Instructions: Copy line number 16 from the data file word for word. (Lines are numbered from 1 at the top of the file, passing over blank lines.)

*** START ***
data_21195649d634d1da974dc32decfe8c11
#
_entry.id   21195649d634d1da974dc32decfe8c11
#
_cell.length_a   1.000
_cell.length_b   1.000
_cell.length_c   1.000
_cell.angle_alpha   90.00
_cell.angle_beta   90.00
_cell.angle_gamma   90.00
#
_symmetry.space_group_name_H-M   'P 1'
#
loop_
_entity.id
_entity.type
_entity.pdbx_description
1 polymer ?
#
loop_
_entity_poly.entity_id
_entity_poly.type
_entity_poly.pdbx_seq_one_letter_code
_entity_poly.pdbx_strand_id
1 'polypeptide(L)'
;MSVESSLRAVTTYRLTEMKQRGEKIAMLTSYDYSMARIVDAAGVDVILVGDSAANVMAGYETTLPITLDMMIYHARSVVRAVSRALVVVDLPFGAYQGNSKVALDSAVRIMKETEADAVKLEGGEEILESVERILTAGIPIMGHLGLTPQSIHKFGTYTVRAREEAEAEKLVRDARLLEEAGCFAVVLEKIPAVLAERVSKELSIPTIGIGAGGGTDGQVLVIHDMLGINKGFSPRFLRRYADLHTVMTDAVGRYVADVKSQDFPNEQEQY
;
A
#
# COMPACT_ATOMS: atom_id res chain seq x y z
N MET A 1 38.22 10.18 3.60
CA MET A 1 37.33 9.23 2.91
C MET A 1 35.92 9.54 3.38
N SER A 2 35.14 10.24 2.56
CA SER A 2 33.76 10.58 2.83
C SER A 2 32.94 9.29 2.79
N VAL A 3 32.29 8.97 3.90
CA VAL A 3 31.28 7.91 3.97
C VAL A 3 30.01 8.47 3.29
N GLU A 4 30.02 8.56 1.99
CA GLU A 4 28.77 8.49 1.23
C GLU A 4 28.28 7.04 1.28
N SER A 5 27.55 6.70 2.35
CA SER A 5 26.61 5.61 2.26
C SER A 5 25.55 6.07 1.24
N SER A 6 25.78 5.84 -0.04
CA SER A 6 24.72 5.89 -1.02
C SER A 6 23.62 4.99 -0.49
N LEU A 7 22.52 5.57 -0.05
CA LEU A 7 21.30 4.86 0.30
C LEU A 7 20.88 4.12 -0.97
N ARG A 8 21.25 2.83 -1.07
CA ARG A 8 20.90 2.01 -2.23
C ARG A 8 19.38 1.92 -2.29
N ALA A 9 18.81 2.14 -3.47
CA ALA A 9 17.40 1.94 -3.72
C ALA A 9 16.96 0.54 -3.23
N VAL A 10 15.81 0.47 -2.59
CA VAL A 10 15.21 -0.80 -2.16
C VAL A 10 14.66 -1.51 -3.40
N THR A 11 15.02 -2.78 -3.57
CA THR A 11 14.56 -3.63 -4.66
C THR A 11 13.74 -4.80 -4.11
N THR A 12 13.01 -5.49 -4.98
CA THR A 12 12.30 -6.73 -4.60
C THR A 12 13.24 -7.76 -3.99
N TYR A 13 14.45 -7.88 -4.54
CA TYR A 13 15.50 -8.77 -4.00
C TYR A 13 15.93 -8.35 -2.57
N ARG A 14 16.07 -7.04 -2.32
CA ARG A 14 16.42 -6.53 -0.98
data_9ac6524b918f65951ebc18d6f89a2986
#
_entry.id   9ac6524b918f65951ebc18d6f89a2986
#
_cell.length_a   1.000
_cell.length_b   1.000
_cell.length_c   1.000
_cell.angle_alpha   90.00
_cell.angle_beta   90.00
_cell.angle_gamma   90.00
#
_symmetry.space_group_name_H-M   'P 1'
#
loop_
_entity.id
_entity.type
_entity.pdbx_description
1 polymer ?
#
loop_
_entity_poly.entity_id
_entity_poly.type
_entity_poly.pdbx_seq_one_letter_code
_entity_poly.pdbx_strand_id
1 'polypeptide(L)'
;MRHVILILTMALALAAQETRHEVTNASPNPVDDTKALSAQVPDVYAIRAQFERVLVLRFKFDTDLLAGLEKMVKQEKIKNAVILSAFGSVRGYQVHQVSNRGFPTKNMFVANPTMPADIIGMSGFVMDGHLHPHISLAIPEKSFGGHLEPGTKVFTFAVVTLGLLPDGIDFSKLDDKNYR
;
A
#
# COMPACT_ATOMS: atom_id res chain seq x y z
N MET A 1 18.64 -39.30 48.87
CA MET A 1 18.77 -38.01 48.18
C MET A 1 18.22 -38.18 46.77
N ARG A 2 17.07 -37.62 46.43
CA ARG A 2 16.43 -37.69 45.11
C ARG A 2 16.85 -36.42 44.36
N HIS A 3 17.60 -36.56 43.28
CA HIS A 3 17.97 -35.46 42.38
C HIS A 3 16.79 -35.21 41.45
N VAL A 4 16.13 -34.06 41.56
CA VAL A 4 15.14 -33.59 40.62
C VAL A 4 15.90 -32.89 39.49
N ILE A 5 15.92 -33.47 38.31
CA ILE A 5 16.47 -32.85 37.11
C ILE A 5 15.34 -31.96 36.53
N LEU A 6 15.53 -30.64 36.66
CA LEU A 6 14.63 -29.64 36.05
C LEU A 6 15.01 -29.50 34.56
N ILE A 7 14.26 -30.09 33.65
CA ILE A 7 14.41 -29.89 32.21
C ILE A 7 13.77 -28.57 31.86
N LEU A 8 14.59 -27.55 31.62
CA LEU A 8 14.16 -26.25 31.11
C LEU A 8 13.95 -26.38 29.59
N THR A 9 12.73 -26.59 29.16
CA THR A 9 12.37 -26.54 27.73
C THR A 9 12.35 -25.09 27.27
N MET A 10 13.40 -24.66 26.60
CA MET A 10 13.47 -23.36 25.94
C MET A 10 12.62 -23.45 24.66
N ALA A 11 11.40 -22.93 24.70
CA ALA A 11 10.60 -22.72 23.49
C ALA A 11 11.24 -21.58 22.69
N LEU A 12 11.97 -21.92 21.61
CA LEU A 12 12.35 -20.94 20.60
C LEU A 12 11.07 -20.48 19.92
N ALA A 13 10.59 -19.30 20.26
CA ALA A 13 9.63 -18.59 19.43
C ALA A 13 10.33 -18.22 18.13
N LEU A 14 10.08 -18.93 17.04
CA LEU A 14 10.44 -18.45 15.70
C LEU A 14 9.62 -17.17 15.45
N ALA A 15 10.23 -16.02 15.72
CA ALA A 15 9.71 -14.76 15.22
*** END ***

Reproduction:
_entity.type